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The University Star




The Student News Site of Texas State University

The University Star

The Student News Site of Texas State University

The University Star

Student-led ensemble works to preserve country and western music

Bobcat+Country+plays+their+first+on+campus+gig%2C+Tuesday%2C+Nov.+29%2C+2022%2C%26%23160%3Bat+George%26%238217%3Bs.%26%23160%3B

Bobcat Country plays their first on campus gig, Tuesday, Nov. 29, 2022, at George’s. 

Bobcat Country, a student ensemble consisting of music students and non-music students, celebrates Texas heritage through performances of classical and contemporary country. With Jordan Stern, music school lecturer, at the mast of the ship helping organize shows and conduct practices, the group aims to play some good ol’ country and push to set an example for Texas music in schools.
Bobcat Country’s mission statement is to perpetuate and preserve country music, to help students develop skills to become gigging country western musicians and to provide entertainment to Texas State and surrounding communities. This is outlined by Stern.
Stern, also known as “Professor Honky-Tonk” by his students and colleagues is a jack of all trades in western instrumentation as well as a seasoned professional musician, helping lead students into their own professional music careers.
“We’re starting real grassroots with the idea of ‘let’s get together, let’s play some music,'” Stern said. “I try not to tell them exactly what to play.”
Stern said country music is arguably the biggest genre for live performances in Texas. As the “ringleader” of Bobcat Country, he believes that the program has the potential to become a course of study at Texas State. Especially given the star-studded alumni in the university’s registry like George Strait.
“Eventually I’d like to see this grow into a course of study,” Stern said. “And the idea is that just from a standpoint of commercial viability.”
Bobcat Country practices are split into two groups: Western swing and contemporary country. With a band for each genre, the range of classics for the Western swing falls under songs like “Amarillo by Morning” by George Strait, and the contemporary group croons on modern ballads like “Your Man” by Josh Turner.
Each group is made up differently of the same members, like Shane Cruz, a music education sophomore and the president of Bobcat Country, who is a resident pedal steel player for both groups.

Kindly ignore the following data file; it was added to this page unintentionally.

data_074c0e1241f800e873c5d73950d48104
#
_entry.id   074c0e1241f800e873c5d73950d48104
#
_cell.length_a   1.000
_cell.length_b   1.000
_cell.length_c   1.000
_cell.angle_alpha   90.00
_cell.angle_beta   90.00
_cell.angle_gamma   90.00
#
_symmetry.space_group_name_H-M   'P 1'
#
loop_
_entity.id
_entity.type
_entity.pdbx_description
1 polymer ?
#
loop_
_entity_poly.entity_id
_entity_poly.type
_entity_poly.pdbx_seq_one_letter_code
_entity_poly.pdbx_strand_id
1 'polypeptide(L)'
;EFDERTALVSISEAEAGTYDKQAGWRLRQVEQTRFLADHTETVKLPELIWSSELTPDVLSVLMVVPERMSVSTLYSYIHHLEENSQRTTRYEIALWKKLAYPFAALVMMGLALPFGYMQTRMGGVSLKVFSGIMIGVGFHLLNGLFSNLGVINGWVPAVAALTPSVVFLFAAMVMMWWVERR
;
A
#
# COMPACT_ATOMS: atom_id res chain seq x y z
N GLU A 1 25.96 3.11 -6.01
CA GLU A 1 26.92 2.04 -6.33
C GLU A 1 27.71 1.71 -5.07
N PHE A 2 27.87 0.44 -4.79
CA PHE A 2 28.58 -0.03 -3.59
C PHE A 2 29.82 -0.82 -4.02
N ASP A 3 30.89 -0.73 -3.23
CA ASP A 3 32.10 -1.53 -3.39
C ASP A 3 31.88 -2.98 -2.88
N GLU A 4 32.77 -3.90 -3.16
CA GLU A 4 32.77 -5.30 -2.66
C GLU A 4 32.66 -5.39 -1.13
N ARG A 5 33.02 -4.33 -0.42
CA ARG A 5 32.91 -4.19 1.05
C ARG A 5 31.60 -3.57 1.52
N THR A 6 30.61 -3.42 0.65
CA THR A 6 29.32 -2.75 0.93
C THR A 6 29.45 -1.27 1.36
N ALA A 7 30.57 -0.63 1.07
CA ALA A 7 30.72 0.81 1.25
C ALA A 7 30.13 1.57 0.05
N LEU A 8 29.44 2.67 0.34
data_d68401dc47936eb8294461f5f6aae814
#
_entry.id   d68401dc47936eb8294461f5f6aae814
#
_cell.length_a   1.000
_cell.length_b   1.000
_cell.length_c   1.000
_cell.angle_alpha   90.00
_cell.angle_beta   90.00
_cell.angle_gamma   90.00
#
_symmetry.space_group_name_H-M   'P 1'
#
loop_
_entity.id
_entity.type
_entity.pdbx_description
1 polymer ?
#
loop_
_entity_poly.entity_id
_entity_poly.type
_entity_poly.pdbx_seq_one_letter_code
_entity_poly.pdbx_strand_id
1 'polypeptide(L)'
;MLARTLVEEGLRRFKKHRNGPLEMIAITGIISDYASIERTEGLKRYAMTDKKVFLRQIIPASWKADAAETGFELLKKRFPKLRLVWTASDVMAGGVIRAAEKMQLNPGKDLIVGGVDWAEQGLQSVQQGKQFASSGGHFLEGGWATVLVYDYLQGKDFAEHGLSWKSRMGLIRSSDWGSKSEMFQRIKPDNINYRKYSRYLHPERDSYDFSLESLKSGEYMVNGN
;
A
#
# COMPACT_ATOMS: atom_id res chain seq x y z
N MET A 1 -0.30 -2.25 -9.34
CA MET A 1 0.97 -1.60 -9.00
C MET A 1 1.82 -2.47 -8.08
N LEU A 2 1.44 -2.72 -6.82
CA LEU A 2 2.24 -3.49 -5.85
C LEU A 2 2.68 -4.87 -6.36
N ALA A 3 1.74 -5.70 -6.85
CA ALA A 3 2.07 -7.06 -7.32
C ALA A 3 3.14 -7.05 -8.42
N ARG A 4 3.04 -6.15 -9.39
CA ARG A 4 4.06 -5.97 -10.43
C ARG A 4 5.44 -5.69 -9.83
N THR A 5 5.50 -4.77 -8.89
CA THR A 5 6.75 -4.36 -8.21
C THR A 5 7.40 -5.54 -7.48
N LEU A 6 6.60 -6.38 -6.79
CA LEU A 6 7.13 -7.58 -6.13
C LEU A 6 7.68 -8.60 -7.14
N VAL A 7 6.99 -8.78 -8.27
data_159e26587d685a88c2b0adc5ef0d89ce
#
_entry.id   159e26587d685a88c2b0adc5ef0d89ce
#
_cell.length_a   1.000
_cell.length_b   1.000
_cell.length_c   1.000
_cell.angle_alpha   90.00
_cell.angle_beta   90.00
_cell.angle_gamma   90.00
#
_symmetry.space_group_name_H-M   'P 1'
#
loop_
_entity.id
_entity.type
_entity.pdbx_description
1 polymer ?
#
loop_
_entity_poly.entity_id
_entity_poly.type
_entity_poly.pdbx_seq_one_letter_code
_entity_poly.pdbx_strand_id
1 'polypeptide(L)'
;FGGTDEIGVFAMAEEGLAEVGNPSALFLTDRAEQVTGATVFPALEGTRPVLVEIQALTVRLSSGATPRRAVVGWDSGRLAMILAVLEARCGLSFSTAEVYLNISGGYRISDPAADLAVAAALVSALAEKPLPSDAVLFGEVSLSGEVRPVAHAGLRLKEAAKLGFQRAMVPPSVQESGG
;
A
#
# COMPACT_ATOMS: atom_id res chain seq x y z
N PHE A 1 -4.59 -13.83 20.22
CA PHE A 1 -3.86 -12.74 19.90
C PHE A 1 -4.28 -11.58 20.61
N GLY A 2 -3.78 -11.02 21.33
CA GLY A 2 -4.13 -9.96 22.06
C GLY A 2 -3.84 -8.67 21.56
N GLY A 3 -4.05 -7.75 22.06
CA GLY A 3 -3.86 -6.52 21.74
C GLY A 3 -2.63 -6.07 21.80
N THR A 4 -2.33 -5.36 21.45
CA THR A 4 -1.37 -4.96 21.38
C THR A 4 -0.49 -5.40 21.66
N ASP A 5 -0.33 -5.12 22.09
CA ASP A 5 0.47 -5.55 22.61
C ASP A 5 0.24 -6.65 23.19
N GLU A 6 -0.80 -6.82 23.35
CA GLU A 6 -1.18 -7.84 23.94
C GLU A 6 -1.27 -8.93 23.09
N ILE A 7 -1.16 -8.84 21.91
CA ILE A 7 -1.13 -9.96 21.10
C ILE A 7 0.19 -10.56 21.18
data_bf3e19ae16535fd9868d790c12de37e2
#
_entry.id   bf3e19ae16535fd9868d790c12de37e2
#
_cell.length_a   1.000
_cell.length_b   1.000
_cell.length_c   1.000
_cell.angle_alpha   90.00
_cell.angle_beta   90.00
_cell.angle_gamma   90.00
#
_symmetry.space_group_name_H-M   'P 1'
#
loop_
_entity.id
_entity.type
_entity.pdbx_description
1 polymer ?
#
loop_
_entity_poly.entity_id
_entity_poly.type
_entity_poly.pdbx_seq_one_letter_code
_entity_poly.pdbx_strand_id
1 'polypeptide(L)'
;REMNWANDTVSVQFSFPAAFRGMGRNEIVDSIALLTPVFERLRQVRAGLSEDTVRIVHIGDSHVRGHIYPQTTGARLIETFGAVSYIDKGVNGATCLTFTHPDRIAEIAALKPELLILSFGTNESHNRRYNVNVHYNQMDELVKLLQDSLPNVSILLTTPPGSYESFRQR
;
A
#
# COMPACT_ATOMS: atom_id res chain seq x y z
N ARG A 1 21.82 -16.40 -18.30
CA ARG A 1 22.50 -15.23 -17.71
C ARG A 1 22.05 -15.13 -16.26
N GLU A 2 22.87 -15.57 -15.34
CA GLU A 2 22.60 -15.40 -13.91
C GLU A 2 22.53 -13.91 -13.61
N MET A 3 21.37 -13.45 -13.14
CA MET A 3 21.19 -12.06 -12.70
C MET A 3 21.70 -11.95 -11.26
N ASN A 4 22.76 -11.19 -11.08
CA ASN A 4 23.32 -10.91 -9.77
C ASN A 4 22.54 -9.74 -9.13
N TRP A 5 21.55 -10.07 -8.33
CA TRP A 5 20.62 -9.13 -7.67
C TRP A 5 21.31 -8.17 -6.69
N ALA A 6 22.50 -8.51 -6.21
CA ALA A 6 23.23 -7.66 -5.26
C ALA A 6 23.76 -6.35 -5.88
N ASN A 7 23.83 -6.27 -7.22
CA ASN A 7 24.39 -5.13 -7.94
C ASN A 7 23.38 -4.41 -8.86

Cruz is at first a percussionist. Balancing pedal steel for both groups, Cruz has his feet in both ponds. Bobcat Country began last semester, and Cruz said he enjoys his time as president while things are still getting settled.
“Me and Dr. Stern here started this, maybe it was probably early last semester,” Cruz said. “I’m the president of the organization, but there’s some other [things] we’re still trying to figure out. Things are going well, and everybody’s still excited to come.”
The group has always been open to inclusion for every musician, and for a push to have a bigger representation of country traditions at Texas State. Kristen Aviles, sophomore music education major and social media coordinator for Bobcat Country, is a proud supporter of seeing more of this curriculum appear in Texas schools.
Being involved in music as early as middle school, Aviles prides herself on her involvement in music being almost second nature. Growing up in Houston, Aviles has been involved in country or rodeo culture her whole life, and attending Texas State as a music education major was just the next step.
Like Stern, Aviles would like to see the group turn into something bigger.
“It’s things like this that’ll trickle down into high schools, especially. This was definitely like Stern’s passion project,” Aviles said. “He wants it to be a class and I think it just became an outlet for all of these kids that just wanted to do country music and now that we’re performing and things like that, especially in the music school, everyone’s like, ‘well, can I join Bobcat Country?'”
For Stern, turning something like Bobcat Country, a freelance ensemble group, into a professional class would help prepare its students for a real-life application of their skills beyond a four-year university.
“That should be our job as a music school,” Stern said. “To get as many people involved as possible regardless of major. Find a way for people to come here and feel like they’re involved. Connected to their community, they’re connected with each other. They’re performing for people.”
To keep up with Bobcat Country, visit its website, or Instagram @txstbobcatcountry.

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